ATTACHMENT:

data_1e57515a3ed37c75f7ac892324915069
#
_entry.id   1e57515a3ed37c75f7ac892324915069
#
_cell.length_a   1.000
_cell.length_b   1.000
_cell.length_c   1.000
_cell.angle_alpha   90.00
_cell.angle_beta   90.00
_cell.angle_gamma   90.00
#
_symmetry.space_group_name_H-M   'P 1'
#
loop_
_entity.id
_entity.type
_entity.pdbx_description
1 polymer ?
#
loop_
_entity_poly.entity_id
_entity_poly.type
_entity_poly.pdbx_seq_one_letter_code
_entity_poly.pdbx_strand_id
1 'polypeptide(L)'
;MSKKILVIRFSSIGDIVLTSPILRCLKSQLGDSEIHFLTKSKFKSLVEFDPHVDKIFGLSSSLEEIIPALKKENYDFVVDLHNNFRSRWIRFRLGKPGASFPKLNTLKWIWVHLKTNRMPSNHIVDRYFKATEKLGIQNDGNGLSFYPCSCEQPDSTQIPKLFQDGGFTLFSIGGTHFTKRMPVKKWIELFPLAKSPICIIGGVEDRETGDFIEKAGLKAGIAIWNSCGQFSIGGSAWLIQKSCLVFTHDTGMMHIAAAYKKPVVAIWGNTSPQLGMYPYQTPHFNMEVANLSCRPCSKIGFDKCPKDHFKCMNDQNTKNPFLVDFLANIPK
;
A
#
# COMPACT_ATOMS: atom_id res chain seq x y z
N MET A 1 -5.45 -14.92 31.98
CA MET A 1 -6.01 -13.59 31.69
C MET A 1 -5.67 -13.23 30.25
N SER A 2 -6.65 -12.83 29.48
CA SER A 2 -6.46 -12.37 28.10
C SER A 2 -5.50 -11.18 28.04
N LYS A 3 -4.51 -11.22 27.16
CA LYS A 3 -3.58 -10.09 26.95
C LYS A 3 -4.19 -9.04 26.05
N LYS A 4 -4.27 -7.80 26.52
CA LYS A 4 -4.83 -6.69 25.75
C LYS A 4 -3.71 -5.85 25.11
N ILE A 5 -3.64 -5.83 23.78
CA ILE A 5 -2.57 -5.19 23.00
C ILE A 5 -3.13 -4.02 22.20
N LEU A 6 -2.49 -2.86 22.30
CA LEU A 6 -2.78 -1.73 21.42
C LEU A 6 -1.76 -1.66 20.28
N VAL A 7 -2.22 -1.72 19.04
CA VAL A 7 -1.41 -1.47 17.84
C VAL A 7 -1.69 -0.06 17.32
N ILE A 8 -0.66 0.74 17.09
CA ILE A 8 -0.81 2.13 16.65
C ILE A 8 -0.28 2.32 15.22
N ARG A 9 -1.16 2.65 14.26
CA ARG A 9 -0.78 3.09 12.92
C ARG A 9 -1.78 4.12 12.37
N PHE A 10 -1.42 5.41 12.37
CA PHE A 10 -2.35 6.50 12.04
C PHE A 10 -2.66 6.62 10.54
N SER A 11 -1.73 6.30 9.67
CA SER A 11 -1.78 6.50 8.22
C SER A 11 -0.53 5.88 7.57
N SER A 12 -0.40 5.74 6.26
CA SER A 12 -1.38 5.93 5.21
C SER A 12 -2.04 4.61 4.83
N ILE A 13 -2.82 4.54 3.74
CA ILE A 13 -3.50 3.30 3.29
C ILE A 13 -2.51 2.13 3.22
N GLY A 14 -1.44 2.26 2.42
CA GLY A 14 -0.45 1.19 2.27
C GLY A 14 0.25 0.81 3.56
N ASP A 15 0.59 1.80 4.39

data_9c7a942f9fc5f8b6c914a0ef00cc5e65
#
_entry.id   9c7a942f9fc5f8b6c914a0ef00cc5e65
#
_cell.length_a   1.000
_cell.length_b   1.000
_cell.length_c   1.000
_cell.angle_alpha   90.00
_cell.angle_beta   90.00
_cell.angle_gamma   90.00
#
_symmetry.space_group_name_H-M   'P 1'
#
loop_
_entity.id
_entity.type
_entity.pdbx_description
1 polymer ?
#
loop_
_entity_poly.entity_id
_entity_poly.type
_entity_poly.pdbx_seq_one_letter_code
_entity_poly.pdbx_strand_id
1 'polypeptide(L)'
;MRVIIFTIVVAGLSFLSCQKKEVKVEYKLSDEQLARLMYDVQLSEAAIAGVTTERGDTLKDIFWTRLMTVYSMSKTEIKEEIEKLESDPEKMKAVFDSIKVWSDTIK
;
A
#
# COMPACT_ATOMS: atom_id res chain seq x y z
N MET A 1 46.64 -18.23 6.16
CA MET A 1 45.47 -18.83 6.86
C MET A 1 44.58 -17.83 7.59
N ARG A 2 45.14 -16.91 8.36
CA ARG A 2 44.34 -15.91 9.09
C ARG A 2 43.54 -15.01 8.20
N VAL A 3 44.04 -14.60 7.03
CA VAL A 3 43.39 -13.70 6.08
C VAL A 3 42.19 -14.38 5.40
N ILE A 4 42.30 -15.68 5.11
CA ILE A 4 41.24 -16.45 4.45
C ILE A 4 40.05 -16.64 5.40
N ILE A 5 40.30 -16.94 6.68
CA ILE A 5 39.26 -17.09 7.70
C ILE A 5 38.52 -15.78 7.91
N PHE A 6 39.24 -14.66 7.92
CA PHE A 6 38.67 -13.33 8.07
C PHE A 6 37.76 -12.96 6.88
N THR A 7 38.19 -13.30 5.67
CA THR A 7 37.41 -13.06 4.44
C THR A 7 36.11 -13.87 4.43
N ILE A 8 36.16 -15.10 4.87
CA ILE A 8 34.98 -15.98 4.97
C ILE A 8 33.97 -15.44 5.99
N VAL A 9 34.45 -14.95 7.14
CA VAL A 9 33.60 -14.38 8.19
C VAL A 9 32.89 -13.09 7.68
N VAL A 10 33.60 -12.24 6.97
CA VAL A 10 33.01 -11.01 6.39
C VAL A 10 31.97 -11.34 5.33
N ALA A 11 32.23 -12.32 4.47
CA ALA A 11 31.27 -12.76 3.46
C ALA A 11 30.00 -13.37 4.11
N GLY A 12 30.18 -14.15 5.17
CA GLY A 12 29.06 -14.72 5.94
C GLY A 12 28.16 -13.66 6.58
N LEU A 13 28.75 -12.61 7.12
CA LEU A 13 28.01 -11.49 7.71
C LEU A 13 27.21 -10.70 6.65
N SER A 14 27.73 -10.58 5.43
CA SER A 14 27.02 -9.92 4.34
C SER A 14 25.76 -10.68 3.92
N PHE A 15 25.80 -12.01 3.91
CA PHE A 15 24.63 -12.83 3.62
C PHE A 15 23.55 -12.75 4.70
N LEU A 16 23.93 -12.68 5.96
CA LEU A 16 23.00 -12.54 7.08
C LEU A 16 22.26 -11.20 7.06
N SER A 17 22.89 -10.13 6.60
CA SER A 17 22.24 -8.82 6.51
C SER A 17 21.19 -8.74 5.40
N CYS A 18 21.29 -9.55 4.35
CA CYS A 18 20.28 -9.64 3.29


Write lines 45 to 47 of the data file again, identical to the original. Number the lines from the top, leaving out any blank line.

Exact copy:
C ILE A 5 -3.13 -4.02 22.20
N LEU A 6 -2.49 -2.86 22.30
CA LEU A 6 -2.78 -1.73 21.42